Jay Heflin of the Washington Examiner ties the upcoming Georgia U.S. Senate runoff elections to preservation of the Trump administration’s regulatory agenda.

President-elect Joe Biden could be severely hampered in undoing Trump-era regulations if the runoff elections in Georgia result in Republicans keeping control of the Senate.

At issue is a legislative tool known as the Congressional Review Act. The law allows both chambers of Congress to pass a joint resolution to end recently implemented regulations. What makes the procedure especially powerful is that only a majority of support is needed from both chambers of Congress to reverse a rule. Democrats will keep their majority in the House, but Republicans could keep control of the Senate after Georgia’s runoffs and make it harder for Biden to reverse course on several Trump-era rules.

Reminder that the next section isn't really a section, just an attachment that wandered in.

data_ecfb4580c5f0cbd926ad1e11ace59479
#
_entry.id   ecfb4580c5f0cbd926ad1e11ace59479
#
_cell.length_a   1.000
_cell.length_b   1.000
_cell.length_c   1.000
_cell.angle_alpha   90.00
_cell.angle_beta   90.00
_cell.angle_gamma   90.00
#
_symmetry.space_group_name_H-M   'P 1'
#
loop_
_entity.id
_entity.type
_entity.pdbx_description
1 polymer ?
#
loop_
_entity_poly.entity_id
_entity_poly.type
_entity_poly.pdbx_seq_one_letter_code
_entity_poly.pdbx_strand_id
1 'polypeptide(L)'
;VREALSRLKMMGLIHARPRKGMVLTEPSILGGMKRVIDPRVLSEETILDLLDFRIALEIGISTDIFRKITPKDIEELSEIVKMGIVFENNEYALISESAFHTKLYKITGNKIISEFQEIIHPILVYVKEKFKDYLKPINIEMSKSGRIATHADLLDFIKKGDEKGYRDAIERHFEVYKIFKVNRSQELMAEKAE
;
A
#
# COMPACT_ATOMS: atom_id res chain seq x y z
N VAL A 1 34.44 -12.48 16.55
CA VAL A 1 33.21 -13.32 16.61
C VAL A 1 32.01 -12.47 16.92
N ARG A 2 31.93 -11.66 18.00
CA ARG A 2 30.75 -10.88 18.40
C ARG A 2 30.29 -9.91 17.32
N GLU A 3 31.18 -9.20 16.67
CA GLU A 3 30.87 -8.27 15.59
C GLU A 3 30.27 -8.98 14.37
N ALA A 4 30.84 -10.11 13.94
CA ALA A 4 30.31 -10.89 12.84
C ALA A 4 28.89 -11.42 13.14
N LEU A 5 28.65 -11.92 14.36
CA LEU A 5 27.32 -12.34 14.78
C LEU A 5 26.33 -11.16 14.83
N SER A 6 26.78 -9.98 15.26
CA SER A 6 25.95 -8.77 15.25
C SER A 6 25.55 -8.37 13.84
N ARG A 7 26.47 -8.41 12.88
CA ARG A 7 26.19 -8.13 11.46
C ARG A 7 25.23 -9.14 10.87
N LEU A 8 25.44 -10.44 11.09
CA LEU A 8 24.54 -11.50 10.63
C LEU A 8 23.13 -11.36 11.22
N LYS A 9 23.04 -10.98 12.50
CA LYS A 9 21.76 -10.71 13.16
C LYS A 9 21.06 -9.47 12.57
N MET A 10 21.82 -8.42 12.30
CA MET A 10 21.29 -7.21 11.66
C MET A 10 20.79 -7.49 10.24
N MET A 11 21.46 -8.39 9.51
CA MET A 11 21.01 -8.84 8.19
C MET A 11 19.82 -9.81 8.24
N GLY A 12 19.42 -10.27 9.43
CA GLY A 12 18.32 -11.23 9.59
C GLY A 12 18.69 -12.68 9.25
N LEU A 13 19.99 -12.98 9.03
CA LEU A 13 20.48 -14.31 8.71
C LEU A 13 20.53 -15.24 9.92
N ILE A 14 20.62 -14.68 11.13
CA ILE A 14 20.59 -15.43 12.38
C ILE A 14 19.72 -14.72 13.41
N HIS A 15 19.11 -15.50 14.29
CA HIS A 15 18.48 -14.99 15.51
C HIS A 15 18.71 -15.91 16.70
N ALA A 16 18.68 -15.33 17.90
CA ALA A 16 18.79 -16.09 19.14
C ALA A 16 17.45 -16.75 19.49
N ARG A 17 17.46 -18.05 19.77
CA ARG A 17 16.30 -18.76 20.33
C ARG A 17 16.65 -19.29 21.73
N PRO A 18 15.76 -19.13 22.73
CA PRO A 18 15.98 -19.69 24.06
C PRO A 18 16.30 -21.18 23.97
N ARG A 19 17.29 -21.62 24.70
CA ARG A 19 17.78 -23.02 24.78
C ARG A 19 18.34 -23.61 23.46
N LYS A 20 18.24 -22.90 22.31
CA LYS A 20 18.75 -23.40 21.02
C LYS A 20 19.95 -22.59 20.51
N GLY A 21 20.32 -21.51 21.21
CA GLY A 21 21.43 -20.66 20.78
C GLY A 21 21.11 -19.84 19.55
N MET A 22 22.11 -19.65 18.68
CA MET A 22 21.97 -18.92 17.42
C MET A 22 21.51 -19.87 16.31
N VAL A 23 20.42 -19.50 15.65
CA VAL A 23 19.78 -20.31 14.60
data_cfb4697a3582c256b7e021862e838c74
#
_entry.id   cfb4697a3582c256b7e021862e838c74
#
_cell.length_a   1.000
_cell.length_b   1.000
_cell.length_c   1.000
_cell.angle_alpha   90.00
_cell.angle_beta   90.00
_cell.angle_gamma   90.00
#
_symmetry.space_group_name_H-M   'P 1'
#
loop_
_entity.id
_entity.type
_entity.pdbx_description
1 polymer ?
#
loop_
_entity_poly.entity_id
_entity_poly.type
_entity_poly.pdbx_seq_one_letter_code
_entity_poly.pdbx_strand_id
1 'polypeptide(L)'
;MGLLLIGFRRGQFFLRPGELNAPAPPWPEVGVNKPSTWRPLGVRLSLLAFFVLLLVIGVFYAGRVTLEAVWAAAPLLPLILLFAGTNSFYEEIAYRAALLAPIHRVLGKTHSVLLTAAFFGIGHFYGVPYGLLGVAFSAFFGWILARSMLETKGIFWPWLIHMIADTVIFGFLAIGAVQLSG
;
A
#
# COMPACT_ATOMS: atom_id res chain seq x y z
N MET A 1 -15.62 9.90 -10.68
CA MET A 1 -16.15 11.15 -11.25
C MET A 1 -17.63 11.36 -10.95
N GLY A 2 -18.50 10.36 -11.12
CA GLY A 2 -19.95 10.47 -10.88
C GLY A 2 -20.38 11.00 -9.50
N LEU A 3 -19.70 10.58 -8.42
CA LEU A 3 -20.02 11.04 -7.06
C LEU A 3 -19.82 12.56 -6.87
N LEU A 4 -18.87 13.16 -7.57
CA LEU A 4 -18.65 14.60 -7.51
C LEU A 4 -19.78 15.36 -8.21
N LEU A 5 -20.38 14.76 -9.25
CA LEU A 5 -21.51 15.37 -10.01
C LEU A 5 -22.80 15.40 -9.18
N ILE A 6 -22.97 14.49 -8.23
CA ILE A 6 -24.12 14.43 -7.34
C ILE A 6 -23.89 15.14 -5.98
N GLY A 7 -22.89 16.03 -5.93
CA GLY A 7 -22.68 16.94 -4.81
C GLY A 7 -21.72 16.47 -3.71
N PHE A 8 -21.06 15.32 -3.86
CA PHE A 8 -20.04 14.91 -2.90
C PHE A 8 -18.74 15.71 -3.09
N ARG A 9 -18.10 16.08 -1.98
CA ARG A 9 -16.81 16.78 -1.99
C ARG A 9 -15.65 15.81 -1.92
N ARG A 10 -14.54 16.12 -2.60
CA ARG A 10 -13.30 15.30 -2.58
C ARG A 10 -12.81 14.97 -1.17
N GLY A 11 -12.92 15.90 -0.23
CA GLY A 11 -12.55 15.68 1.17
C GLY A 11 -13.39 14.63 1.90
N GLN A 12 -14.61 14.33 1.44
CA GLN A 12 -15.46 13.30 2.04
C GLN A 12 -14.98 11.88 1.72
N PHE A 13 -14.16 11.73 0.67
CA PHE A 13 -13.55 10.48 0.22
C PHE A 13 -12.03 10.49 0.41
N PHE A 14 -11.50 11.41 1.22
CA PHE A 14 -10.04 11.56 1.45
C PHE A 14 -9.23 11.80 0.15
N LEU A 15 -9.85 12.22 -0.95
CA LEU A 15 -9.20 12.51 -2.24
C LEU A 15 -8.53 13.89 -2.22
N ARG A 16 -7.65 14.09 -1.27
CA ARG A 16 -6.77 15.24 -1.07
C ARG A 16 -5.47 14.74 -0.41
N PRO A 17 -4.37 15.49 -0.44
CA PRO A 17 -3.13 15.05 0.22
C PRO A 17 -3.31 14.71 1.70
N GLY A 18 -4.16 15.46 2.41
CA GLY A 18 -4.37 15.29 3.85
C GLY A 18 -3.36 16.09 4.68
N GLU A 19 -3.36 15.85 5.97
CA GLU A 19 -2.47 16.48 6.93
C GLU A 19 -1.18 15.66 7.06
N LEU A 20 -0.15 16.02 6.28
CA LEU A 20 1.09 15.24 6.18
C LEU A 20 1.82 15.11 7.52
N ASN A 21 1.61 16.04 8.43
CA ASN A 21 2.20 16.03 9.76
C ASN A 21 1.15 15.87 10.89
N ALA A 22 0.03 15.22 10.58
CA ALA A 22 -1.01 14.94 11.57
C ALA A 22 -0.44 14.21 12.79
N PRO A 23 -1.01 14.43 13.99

“If [Republicans] stick together, they can block any resolution … coming from the Senate they want, and the Trump regulations will remain in force,” said William Galston, the Ezra K. Zilkha chair in the Brookings Institution’s governance studies program.

Upon assuming the presidency, Biden and his administration are expected to employ a law that would allow them to roll back Trump-era regulations with just a majority of support from the House and the Senate, where 60 votes are normally required.

The law they intend to employ is the Congressional Review Act, which was enacted in 1996 and gives Congress the power to overturn regulations from federal agencies. The law was rarely used until the Trump administration took control of the White House.

When Trump took office in 2017, his administration overturned 15 Obama-era regulations, which included rolling back stream protections in regard to mining and reversing workplace safety rules, which Republicans touted as a major victory. Before Trump, the law was used once to overturn a rule on ergonomics in the workplace back in 2001.